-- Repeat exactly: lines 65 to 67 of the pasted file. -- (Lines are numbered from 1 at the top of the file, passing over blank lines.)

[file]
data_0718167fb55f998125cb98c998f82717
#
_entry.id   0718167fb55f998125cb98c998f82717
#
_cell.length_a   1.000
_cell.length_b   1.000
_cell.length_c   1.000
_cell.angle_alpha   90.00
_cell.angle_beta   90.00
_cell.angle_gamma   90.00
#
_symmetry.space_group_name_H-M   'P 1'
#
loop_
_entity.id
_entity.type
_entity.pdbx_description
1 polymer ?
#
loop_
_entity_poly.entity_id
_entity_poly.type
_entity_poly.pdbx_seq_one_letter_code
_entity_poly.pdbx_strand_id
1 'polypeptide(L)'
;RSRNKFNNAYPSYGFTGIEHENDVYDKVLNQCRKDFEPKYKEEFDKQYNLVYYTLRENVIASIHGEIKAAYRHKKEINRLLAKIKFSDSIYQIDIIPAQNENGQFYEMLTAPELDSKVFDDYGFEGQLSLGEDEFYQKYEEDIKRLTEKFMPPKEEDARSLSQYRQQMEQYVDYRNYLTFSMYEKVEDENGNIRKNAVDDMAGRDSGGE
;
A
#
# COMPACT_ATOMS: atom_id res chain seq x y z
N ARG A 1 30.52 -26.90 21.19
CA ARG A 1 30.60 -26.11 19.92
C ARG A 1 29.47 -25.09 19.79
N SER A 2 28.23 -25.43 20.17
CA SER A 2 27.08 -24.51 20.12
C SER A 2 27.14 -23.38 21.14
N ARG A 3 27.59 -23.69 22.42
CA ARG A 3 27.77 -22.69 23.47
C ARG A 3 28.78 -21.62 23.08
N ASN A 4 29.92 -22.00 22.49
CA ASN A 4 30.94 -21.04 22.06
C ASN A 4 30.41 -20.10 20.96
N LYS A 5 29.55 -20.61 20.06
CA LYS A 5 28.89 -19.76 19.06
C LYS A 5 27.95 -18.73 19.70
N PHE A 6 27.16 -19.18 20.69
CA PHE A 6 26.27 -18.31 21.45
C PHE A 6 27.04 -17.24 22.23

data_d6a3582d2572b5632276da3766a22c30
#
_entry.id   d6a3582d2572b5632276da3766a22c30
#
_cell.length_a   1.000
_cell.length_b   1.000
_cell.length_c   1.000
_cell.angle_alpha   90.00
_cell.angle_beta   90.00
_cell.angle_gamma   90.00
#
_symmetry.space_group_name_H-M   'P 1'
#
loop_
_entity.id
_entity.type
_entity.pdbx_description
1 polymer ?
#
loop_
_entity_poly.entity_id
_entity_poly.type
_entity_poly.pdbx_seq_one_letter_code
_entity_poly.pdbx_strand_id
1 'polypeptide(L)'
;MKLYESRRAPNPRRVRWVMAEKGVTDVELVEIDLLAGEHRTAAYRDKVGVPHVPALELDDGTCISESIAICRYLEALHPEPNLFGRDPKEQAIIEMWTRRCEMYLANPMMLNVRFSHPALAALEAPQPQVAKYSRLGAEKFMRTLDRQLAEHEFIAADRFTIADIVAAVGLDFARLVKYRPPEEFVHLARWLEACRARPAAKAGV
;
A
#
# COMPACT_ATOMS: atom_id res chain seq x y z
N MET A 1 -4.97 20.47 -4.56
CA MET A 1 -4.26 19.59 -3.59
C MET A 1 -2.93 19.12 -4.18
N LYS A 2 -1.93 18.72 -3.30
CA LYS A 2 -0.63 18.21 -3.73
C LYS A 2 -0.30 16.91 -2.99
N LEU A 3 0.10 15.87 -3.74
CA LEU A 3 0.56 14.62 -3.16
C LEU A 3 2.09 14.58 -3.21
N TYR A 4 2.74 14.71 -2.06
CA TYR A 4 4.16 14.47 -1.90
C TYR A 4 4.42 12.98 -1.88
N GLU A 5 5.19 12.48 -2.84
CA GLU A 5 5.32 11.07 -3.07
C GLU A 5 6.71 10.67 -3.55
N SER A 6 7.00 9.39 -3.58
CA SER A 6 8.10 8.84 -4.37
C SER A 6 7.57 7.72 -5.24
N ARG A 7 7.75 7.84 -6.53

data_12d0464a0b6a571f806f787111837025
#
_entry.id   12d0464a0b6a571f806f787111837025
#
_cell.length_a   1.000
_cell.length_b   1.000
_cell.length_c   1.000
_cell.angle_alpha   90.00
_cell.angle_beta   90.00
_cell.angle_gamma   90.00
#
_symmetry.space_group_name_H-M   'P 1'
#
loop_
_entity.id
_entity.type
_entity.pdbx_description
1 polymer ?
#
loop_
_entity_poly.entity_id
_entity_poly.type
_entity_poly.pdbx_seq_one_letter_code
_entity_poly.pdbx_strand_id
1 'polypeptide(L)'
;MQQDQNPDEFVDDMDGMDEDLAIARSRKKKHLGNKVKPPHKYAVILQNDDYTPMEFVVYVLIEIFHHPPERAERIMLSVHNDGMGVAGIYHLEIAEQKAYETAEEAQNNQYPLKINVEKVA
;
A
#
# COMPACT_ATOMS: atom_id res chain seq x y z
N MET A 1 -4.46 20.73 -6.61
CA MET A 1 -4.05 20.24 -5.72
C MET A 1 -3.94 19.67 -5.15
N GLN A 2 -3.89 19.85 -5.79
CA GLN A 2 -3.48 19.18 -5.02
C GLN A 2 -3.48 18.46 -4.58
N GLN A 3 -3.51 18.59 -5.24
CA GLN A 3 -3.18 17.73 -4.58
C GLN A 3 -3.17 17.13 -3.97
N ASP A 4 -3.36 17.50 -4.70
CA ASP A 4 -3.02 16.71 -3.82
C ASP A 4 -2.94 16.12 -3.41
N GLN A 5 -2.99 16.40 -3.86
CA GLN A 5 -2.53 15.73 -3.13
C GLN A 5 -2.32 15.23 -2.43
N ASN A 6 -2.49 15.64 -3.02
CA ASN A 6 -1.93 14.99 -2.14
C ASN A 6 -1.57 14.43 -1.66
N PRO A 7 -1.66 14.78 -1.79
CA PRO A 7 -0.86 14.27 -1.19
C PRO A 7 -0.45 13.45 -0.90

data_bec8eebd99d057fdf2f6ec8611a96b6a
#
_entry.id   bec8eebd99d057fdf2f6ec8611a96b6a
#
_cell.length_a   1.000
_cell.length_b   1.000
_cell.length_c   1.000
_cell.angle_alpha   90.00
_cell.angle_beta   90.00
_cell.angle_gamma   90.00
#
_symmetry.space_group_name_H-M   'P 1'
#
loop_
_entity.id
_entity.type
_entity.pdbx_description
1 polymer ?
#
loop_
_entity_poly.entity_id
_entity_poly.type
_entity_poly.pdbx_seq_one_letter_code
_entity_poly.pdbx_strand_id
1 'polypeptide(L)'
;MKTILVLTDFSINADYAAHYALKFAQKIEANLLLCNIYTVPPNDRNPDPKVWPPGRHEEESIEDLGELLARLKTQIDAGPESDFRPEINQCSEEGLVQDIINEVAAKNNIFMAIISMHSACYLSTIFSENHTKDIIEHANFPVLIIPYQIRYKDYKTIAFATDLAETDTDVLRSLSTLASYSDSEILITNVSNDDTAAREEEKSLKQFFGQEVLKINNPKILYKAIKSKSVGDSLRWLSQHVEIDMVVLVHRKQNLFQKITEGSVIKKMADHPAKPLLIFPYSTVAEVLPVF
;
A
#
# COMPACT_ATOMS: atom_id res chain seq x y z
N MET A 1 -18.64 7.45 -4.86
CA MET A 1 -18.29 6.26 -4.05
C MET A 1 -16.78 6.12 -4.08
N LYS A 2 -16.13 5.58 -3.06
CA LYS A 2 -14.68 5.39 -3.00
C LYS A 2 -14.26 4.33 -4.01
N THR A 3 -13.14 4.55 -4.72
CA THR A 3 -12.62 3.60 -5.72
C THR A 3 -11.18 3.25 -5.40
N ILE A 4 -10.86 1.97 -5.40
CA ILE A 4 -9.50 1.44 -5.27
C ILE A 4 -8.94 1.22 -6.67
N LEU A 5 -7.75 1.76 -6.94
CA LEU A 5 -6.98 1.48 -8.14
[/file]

_entity.pdbx_description
1 polymer ?
#